“Investing in minority-owned businesses is one of the most effective ways we can drive job growth and economic opportunity in the region,” said Peter Scher, Head of Corporate Responsibility and Chairman of the Mid-Atlantic Region for JPMorgan Chase. “The Greater Washington region is thriving, but opportunity is not shared equally. With the Entrepreneurs of Color Fund, we are bringing a proven model that expands access to capital across our region and will help ensure that more people have a chance to participate in our growing economy.”
The Fund will provide capital and other resources to local minority entrepreneurs in the region, from northern Virginia to Baltimore. Additionally, JPMorgan Chase has formed strategic partnerships with national and local funders including the Annie E. Casey Foundation and the Baltimore Community Foundation to complement various small business and impact investing initiatives occurring throughout the region aimed at boosting local economic activity and job creation. According to the Initiative for a Competitive Inner City, Washington D.C.’s small businesses, collectively, could significantly reduce unemployment in the city by hiring just one additional person per business.
“Together, by expanding access to capital and supporting our local entrepreneurs, we’re giving more Washingtonians a fair shot,” said Washington, D.C. Mayor Muriel Bowser. “Small and local businesses are not only the backbone of our economy, they are also an opportunity for our residents to participate in D.C.’s prosperity. By expanding the Entrepreneurs of Color Fund to Washington, D.C., JPMorgan Chase will support the local work we are doing to create pathways to the middle class for residents across all eight wards.”
The program will pair low-cost capital with business advisory services, including networking support and business coaching, to support diverse entrepreneurs and drive business growth.
- Preserving and growing minority-owned businesses in commercial corridors: Working with the Latino Economic Development Center (LEDC) and the Washington Area Community Investment Fund (Wacif), the Fund will:
- Provide capital to update and invest in the storefronts, inventory, and service delivery systems, as well as technical assistance for minority-owned small businesses along commercial corridors in Washington, D.C.’s Wards 7 and 8;
- Support the preservation of long-standing minority-owned small businesses in commercial corridors to mitigate the impact of large-scale infrastructure projects.
Additionally, the Harbor Bank of Maryland will lead efforts to provide low-cost loans and business support to minority businesses in Baltimore and Prince George’s County.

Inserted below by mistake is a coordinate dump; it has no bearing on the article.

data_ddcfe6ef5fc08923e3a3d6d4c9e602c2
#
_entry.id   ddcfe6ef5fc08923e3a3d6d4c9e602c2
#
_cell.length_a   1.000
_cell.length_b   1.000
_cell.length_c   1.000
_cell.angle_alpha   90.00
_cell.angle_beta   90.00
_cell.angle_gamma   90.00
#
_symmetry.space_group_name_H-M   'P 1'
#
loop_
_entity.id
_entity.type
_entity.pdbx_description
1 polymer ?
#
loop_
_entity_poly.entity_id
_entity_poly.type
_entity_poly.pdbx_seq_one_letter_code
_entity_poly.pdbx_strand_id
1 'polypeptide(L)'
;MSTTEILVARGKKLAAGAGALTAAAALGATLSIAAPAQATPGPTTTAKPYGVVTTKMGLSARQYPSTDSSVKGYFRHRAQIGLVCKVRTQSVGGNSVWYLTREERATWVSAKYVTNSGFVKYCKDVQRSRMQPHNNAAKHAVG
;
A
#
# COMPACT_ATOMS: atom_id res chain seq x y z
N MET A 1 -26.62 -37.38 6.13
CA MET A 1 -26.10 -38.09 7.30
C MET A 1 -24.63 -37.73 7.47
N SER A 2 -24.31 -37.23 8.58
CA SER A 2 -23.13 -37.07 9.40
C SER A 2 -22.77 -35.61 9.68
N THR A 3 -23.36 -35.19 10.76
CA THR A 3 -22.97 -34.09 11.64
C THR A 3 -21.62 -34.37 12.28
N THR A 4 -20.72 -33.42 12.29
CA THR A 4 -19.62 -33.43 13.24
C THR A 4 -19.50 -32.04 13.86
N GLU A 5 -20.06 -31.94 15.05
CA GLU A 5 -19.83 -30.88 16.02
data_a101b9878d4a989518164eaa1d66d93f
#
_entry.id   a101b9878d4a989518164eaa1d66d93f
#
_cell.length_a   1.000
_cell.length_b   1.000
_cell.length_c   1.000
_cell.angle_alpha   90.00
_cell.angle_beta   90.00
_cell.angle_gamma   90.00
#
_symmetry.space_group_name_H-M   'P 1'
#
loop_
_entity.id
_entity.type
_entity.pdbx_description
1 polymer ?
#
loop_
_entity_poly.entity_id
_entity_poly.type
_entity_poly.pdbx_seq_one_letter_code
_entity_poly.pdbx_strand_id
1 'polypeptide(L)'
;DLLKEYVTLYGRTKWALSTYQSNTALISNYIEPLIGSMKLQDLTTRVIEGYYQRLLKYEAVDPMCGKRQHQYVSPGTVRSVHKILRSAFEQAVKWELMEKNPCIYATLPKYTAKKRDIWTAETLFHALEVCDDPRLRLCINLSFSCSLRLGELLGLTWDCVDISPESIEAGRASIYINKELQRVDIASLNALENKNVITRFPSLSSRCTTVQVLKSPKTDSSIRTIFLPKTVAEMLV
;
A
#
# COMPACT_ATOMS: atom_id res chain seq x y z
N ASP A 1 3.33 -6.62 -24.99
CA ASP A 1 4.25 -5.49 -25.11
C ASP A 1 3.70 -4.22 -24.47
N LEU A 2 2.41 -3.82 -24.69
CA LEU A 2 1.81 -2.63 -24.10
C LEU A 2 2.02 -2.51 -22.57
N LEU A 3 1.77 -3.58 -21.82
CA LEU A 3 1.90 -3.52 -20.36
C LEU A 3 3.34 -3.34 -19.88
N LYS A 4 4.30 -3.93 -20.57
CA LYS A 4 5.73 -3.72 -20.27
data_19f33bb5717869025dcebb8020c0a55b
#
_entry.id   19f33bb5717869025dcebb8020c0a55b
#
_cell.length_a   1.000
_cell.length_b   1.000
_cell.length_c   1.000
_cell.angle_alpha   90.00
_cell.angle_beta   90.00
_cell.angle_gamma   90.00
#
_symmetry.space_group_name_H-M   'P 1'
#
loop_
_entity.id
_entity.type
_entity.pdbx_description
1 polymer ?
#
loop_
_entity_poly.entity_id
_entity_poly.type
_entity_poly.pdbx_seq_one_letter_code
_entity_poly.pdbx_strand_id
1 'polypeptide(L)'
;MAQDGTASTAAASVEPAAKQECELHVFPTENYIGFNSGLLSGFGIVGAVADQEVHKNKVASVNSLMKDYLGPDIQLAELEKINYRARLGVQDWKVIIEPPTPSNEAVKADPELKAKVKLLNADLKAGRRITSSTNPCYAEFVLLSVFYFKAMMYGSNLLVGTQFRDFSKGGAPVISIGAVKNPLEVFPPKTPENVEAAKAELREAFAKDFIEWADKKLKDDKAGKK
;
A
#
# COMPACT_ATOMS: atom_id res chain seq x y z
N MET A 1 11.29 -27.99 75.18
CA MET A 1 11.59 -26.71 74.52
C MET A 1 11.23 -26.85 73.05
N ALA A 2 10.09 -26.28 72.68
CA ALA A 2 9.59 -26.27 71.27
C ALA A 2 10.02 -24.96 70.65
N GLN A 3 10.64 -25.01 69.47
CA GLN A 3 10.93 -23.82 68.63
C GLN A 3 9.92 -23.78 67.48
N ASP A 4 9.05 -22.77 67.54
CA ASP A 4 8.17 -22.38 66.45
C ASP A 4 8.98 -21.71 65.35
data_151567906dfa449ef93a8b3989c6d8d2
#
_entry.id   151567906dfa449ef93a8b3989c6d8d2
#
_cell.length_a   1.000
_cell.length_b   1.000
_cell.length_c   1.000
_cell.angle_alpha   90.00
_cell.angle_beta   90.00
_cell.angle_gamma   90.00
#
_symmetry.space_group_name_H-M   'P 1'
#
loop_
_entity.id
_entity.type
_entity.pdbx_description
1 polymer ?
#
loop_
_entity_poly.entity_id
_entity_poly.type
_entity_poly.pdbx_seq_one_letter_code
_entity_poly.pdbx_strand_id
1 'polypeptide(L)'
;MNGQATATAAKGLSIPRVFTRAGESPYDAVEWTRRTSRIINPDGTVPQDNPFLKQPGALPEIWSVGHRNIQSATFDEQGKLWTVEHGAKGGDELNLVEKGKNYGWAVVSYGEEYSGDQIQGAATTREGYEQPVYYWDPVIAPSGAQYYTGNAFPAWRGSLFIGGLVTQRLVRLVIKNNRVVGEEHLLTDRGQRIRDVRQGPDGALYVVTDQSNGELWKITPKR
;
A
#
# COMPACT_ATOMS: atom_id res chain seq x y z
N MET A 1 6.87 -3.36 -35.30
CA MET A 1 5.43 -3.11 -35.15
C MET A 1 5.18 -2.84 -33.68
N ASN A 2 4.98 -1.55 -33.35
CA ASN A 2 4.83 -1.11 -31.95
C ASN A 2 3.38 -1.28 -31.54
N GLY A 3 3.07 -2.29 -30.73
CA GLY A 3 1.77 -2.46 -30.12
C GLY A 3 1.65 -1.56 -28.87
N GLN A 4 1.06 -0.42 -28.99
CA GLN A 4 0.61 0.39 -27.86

- Cultivating a new generation of minority housing developers: Replicating the success of the Equitable Development Initiative in Detroit, the Entrepreneurs of Color Fund will work with Capital Impact Partners to provide tailored low-cost capital to support minority housing developers in the region.
- Streamlining anchor institution procurement: Similar to the San Francisco Entrepreneurs of Color Fund, which taps into supplier diversity pipelines to the Chase Center, the fund will work with the Wacif and the Coalition for Nonprofit Housing and Economic Development to offer the capital and advice needed for more local minority-owned businesses to scale and secure contracts from Washington-region anchor institutions, which have committed to purchasing more than $2 billion in supplies and services from diverse businesses in the region.
Sekou Kaalund will lead Advancing Black Pathways, reporting to executive sponsor Thasunda Duckett. JPMorgan Chase has also established an External Advisory Council to offer unique expertise and inform ABP’s approach to driving inclusive growth in communities. The Council consists of the following civic and business leaders:
- James Bell, Board Director at JPMorgan Chase, Dow Chemical, Chicago Urban League, World Business Chicago and Apple
- Maverick Carter, Business Manager for LeBron James and CEO of SpringHill Entertainment and UNINTERRUPTED
- Richelieu Dennis, Founder of Sundial Brands, Essence Ventures and Owner of Essence Communications
- Kevin Hart, Actor, Comedian and CEO of Hartbeat/LOL Network
- Mellody Hobson, President of Ariel Investments, Head of the Economic Club of Chicago and Board Director at JPMorgan Chase, Starbucks and Estee Lauder
- Andrea Hoffman, Founder and CEO of Culture Shift Labs
- Marc Morial, CEO of the National Urban League and former Mayor of New Orleans
- Soledad O’Brien, Chairwoman of Starfish Media Group and broadcast journalist
- Secretary Colin Powell, former U.S. Secretary of State and US Army General (Ret.)
- James Rhee, Ashley Stewart CEO, Founder and President of FirePine Group
- Secretary Condoleezza Rice, former U.S. Secretary of State, former National Security Advisor and professor at Stanford Graduate School of Business
- Michael Sorrell, President of Paul Quinn College
Click for more information about Advancing Black Pathways.
Click for more information about the Entrepreneurs of Color Fund.